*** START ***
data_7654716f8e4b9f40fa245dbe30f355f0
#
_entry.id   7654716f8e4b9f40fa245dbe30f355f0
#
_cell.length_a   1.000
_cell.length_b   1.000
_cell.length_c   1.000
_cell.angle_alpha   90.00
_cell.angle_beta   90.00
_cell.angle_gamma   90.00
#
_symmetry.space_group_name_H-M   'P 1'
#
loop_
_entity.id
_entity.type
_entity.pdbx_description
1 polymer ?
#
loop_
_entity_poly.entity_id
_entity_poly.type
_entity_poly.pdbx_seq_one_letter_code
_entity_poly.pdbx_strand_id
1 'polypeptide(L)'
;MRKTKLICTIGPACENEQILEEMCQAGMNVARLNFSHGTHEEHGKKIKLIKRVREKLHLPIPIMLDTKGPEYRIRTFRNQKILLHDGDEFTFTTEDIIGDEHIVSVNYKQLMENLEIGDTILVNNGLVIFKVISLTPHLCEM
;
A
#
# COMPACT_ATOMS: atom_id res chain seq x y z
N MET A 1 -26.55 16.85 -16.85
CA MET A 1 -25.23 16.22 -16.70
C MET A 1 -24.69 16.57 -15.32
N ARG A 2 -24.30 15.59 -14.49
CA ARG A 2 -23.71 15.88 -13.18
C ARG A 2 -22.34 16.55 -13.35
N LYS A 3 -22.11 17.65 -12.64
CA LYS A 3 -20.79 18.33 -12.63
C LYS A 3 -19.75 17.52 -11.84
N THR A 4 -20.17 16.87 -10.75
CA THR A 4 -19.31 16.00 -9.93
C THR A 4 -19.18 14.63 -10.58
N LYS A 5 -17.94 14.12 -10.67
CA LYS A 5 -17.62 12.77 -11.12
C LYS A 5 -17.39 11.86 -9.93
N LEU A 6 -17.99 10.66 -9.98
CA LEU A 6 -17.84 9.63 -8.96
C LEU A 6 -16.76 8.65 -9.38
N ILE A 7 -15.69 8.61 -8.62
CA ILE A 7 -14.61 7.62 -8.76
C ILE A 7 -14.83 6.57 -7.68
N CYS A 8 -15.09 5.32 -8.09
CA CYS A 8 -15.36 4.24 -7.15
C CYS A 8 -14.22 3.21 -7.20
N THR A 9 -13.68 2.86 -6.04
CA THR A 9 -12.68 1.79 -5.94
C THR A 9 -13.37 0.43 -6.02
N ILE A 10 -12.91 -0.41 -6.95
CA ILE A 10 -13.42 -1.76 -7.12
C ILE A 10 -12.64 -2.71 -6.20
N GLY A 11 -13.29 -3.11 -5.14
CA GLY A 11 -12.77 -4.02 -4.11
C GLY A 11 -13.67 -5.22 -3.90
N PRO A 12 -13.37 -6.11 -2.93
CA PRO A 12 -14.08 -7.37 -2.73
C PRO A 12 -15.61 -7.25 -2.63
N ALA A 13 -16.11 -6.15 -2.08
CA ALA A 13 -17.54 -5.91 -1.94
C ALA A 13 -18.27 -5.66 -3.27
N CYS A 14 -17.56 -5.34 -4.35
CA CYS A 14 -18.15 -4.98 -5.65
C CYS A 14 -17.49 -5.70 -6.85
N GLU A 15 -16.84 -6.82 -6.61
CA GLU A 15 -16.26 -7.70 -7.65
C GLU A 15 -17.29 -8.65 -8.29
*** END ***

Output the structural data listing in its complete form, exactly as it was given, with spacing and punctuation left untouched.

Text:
data_7654716f8e4b9f40fa245dbe30f355f0
#
_entry.id   7654716f8e4b9f40fa245dbe30f355f0
#
_cell.length_a   1.000
_cell.length_b   1.000
_cell.length_c   1.000
_cell.angle_alpha   90.00
_cell.angle_beta   90.00
_cell.angle_gamma   90.00
#
_symmetry.space_group_name_H-M   'P 1'
#
loop_
_entity.id
_entity.type
_entity.pdbx_description
1 polymer ?
#
loop_
_entity_poly.entity_id
_entity_poly.type
_entity_poly.pdbx_seq_one_letter_code
_entity_poly.pdbx_strand_id
1 'polypeptide(L)'
;MRKTKLICTIGPACENEQILEEMCQAGMNVARLNFSHGTHEEHGKKIKLIKRVREKLHLPIPIMLDTKGPEYRIRTFRNQKILLHDGDEFTFTTEDIIGDEHIVSVNYKQLMENLEIGDTILVNNGLVIFKVISLTPHLCEM
;
A
#
# COMPACT_ATOMS: atom_id res chain seq x y z
N MET A 1 -26.55 16.85 -16.85
CA MET A 1 -25.23 16.22 -16.70
C MET A 1 -24.69 16.57 -15.32
N ARG A 2 -24.30 15.59 -14.49
CA ARG A 2 -23.71 15.88 -13.18
C ARG A 2 -22.34 16.55 -13.35
N LYS A 3 -22.11 17.65 -12.64
CA LYS A 3 -20.79 18.33 -12.63
C LYS A 3 -19.75 17.52 -11.84
N THR A 4 -20.17 16.87 -10.75
CA THR A 4 -19.31 16.00 -9.93
C THR A 4 -19.18 14.63 -10.58
N LYS A 5 -17.94 14.12 -10.67
CA LYS A 5 -17.62 12.77 -11.12
C LYS A 5 -17.39 11.86 -9.93
N LEU A 6 -17.99 10.66 -9.98
CA LEU A 6 -17.84 9.63 -8.96
C LEU A 6 -16.76 8.65 -9.38
N ILE A 7 -15.69 8.61 -8.62
CA ILE A 7 -14.61 7.62 -8.76
C ILE A 7 -14.83 6.57 -7.68
N CYS A 8 -15.09 5.32 -8.09
CA CYS A 8 -15.36 4.24 -7.15
C CYS A 8 -14.22 3.21 -7.20
N THR A 9 -13.68 2.86 -6.04
CA THR A 9 -12.68 1.79 -5.94
C THR A 9 -13.37 0.43 -6.02
N ILE A 10 -12.91 -0.41 -6.95
CA ILE A 10 -13.42 -1.76 -7.12
C ILE A 10 -12.64 -2.71 -6.20
N GLY A 11 -13.29 -3.11 -5.14
CA GLY A 11 -12.77 -4.02 -4.11
C GLY A 11 -13.67 -5.22 -3.90
N PRO A 12 -13.37 -6.11 -2.93
CA PRO A 12 -14.08 -7.37 -2.73
C PRO A 12 -15.61 -7.25 -2.63
N ALA A 13 -16.11 -6.15 -2.08
CA ALA A 13 -17.54 -5.91 -1.94
C ALA A 13 -18.27 -5.66 -3.27
N CYS A 14 -17.56 -5.34 -4.35
CA CYS A 14 -18.15 -4.98 -5.65
C CYS A 14 -17.49 -5.70 -6.85
N GLU A 15 -16.84 -6.82 -6.61
CA GLU A 15 -16.26 -7.70 -7.65
C GLU A 15 -17.29 -8.65 -8.29